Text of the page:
Fed Investigating Ailes And Fox News Channel For Hiding Harassment Payouts

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Overshadowed in coverage by the last election, the sexual harassment case against Roger Ailes of Fox News appeared not to get much media time. However, the allegations against Ailes are still in full swing as a number of reporters working for Fox News have allegedly either decided to jump ship or have been paid off to keep their stories out of the limelight. At least, that is what the ongoing criminal investigation has been employed to find out.

Fox News Channel, a Rupert Murdoch company, has had allegations levied against them that the company hid the details and payouts of sexual harassment suits from their investors in order to save face. The claims are that the company paid people off to not press charges, but failed to tell their shareholders, or anyone who holds a monetary stake in the company, about the financial arrangements.

Judd Burnstein, an attorney who represents Fox News host Andrea Tantaros, insists that  many “under the table” deals were made. Many other clients have been subpoenaed to tell their story in front of a grand jury to determine whether there is enough evidence to follow the case forward. The ex-chairman Roger Ailes is the one who is on trial, but so too is an entire network of executives who made the decision to keep things quiet.

Burnstein commented that he had heard there was an ongoing investigation related to the allegations of sexual harassment. Although some of the most prominent figures like Gretchen Carlson refused to be paid off and have been vocal and might seek legal advice, Bernstein alleges that she was just the tip of the iceberg. He believes that many cases were sunk by secret deals and backhanded payoffs.

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It’s not just a matter of money; there are criminal allegations in the works. Burnstein maintains that the office has subpoenas issued.  There is also a securities unit looking into the investigation to see if there was impropriety by Fox News dealing in settlements without letting shareholders know about the allegations and how they were being dealt with, as an attempt to keep their stocks high.

In a cloak of secrecy, even Burnstein has not named those who have been subpoenaed to the grand jury to sort through the details. The lawyer defending Fox News insists that the investigation has no merit and is nothing short of a witch-hunt.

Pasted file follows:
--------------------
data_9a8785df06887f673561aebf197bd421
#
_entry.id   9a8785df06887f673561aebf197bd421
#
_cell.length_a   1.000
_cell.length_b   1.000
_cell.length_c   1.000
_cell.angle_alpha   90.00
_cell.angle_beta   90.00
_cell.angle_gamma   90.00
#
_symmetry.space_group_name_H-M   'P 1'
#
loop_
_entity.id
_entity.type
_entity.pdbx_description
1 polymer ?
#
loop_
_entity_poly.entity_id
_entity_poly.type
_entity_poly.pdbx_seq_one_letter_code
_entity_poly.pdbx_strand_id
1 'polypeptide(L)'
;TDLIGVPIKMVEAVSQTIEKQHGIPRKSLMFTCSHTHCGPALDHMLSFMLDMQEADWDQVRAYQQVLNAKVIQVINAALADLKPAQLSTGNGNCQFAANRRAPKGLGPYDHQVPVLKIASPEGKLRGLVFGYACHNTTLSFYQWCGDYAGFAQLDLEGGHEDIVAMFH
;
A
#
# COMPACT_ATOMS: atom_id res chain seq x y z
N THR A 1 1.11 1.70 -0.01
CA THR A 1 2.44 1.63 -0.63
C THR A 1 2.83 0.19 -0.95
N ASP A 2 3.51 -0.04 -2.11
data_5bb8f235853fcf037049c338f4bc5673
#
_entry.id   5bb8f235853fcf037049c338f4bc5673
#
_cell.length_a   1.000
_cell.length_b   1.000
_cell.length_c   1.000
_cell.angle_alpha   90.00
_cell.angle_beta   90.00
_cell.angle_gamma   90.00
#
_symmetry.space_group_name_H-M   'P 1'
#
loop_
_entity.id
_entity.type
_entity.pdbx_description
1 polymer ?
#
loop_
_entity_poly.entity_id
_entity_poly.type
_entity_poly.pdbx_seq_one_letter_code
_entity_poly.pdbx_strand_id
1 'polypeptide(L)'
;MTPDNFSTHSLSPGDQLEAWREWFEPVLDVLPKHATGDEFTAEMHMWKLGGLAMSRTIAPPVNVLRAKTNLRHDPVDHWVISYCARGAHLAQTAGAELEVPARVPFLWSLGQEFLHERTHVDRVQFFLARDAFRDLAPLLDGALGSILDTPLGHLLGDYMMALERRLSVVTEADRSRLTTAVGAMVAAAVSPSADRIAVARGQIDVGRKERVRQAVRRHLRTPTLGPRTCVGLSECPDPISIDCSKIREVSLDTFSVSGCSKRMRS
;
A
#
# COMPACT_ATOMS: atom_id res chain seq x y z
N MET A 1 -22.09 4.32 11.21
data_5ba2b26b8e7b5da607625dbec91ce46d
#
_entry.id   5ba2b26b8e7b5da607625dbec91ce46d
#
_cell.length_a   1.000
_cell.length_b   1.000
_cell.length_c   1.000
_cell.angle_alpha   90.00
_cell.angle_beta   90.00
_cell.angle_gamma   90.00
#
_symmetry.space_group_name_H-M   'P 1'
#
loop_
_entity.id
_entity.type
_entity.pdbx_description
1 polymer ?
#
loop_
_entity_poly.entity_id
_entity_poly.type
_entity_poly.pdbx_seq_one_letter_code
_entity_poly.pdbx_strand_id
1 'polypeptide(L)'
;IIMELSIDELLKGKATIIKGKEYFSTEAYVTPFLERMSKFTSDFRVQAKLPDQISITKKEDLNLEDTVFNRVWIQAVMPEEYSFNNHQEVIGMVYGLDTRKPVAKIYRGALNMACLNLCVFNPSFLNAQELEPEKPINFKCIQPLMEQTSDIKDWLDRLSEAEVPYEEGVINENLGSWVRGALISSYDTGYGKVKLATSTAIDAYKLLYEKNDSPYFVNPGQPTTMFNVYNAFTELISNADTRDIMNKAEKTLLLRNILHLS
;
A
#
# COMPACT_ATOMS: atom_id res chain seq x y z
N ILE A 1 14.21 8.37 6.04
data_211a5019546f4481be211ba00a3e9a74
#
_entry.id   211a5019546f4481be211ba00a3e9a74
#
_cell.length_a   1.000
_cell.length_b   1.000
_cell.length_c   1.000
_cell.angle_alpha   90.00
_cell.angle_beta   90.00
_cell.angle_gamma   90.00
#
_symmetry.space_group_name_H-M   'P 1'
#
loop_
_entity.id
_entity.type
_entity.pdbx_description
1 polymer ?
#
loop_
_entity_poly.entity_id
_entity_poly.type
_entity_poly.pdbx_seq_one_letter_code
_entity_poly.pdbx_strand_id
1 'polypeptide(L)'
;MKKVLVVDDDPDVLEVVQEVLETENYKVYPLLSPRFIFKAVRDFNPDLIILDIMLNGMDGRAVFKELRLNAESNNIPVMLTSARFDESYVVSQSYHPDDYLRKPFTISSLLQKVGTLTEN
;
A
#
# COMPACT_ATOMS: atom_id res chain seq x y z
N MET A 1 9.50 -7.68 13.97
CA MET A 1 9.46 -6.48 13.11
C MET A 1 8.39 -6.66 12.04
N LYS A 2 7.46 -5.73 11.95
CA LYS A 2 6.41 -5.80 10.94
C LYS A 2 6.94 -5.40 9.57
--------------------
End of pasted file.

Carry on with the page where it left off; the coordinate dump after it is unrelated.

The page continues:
Burnstein’s allegations are that the payouts made to female employees who claimed sexual harassment are not recorded in Fox’s Securities and Exchange Commission filings, and that it is potentially a violation of federal law, which can result in criminal charges. The real question in this case is not whether deals were made to save Ailes’ reputation and potentially Fox News’ stock, but whether there was an obligation for those payouts to be made public, or at a minimum disclosed to Fox News’ investors.

If the answer is “yes,” then Murdoch’s company has been in violation of the law.  And it doesn’t just involve securities or sexual harassment suits; this also crosses into the realm of employment law and class action. With so many different legal questions, it is difficult to figure out what, if any, and how many laws have been violated and what is punishable.

If Ailes did not tell the shareholders about the payouts, then are they really liable to pay for his crimes, or for the payouts to those who made allegations of sexual harassment against the chairman? Is it the investor’s responsibility to take financial losses for the potentially criminal acts of the company they invest in?

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Burnstein insists that he was first made aware of the potential impropriety when the case that he brought before Fox News began in arbitration instead of court. Wondering how many other suits had been brought and settled before his, he knew that such a high-profile claim could not have been the first to be denied its day in court. What is for sure is that there are several sexual harassment cases levied against Ailes. How many? No one knows. But a grand jury is about to find out and rule whether or not it was legal to keep those payoffs from investors.

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Student @ Advanced Digital Sciences Center, Singapore. Travelled to 30+ countries, passion for basketball.